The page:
“This album started out as an identity crisis,” says Beirut mastermind Zach Condon, referring to The Rip Tide, his band’s third and most recent album. “And it became the solution to said identity crisis. That’s the best way to say it in a short phrase.”
It was probably bound to happen. Condon, 25, got his start as a musician early. A self-diagnosed “outsider to the music world,” Condon spent his adolescence hidden away in his bedroom in Santa Fe, N.M., spending sleepless nights crafting whatever distant melodies were bouncing around in his head. Despite being able to play multiple instruments—trumpet, piano, ukulele—and composing elaborate brass arrangements, he was self-trained, if you don’t count two years of middle-school trumpet lessons. New Mexico’s cross-culture diversity influenced his songwriting, and he drew inspiration from mariachi and Balkan folk. When he was 17, he trekked across Europe with his older brother, soaking up musical styles.
Condon’s Beirut debut, 2006’s Gulag Orkestar, reflected that cultural overload, spilling at the seams with ornate brass and ukulele strums. Even his voice was decidedly grand, his wide vibrato preciously coating every note. Critics loved it—Condon was suddenly tagged as a Pitchfork darling, and press releases and news stories were filled with descriptions like “wunderkind” and “world music” and “exotic,” painting an image of a cocky, introverted musicologist. Though reviews remained glowing for 2007’s The Flying Club Cup and the slew of EPs that followed, and though his fanbase continued to swell, Condon grew increasingly frustrated with the mounting pressure, breaking down in the shadow of an image he never asked for. The levee finally broke after the touring behind 2009’s March of the Zapotec EP.
“There were so many things going on,” Condon says. “I just got off a practically endless tour, and I just felt like I’d been pushed by forces outside myself too far, and I’d agreed to more than I could take on. ... I think in some ways, too, I was frustrated with the way I was being represented in the press—that I’d fit into this neat and tidy little narrative of the young, traveling, precocious kid adopting styles from around the world, and I was really pissed off because I really thought there was a lot more to it than that, and I thought that was really condescending. So between all that, I was just like, ‘Can I sustain this career? Do I even want to?’”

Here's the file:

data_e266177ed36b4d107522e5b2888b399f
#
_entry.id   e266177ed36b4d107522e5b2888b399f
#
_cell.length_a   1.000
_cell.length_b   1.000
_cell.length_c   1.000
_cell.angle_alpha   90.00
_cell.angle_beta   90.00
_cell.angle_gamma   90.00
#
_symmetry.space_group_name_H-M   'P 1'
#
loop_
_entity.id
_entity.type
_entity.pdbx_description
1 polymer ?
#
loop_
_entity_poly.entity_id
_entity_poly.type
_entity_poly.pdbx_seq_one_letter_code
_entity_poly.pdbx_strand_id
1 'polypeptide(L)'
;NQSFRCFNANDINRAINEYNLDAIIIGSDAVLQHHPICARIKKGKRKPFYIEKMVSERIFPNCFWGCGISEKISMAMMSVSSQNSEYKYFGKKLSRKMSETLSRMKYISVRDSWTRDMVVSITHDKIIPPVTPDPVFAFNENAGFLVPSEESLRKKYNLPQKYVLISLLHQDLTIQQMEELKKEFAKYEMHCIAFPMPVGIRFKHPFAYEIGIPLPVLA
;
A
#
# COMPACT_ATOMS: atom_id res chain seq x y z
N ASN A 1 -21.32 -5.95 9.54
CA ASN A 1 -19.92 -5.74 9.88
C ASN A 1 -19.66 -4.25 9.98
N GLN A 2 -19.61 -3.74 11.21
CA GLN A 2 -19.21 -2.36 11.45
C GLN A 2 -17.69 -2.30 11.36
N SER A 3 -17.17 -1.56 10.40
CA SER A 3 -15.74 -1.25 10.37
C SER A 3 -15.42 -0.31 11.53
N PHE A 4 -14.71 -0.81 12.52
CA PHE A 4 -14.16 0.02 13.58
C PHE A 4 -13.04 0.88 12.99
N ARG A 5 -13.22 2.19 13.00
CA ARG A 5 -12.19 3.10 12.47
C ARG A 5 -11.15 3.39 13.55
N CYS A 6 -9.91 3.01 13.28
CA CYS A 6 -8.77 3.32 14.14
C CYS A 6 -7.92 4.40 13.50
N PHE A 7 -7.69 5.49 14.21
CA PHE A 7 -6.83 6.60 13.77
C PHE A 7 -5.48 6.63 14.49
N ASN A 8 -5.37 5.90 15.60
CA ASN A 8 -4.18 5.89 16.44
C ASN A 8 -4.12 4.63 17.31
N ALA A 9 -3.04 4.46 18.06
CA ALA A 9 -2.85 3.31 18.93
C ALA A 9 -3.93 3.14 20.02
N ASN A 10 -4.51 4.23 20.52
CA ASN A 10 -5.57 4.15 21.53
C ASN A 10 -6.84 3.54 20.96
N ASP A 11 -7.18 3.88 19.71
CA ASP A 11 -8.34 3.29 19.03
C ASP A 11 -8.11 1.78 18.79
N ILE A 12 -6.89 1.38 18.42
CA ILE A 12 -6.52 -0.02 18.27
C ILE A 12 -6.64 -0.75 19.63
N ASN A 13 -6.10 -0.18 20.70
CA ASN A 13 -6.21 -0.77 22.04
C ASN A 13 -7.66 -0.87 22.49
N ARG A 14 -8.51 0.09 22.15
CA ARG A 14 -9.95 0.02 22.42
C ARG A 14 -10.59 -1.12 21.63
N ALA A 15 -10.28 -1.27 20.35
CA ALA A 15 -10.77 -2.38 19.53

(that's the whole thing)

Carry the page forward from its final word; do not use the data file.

But Condon eventually found relief—and inspiration—from isolation. Much like Bon Iver’s Justin Vernon, who recorded his haunting debut alone in a Wisconsin cabin, Condon wanted to utilize his disconnect from the outside world, to harness his loneliness. So he rented a giant farmhouse in upstate New York, where he set to work on The Rip Tide.
“Remember, you have to imagine that I usually go to New Mexico, and my friends will rent me this beautiful room on the top floor of an office building, with wood floors and a giant view of Albuquerque, and that’s where I’ve done most of my work outside of the first album,” he says. “And this time, I decided I wanted to stick closer to home, and ‘home’ this time, since I bought a house, was Brooklyn.”
But Condon, now hyper-aware of his musical image, was conscious of sidestepping the obvious sonic paths.
“So the joke going in was that I had to promise myself not to write a ‘whispery folk, winter’ album,” he says. “I remember thinking to myself, ‘I’m going to write pop songs, goddammit!’ And to an extent, sure, but there is a kind of bittersweet edge to them that wouldn’t have taken place anywhere else. Between the isolation—and, it’s such a cliché, but it’s snowing outside, and I have the fire going and a glass of cognac, and I’m just sitting at the piano alone in this giant empty house.”
The Rip Tide sounds like a new chapter in his artistic journey. The songs are scaled back to a more accessible core, with many focusing on bare-bones piano and ukulele arrangements. Perhaps due to his own self-imposed “pop songs” rule, Condon managed to avoid dreary ambience and balladry. Writing with only three instruments (piano, organ, and drum machine), he scrapped together a series of semi-improvised demos of himself humming and shouting over piano and organ progressions, which he later brought to his band to flesh out with brass and a rhythm section. The results are decidedly perkier—the bouncy, synth-led “Santa Fe” and wintry “East Harlem” (inspired by Ben E. King’s “Spanish Harlem”) are the catchiest songs he’s ever written, creating a wonderful (and intentional) contrast with his “harshly introspective lyrics.”
“I thought I would take everything I knew about music up to that point, everything I’d written, and throw everything into this very short, very to-the-point album,” Condon says. “And I think that just made it better.”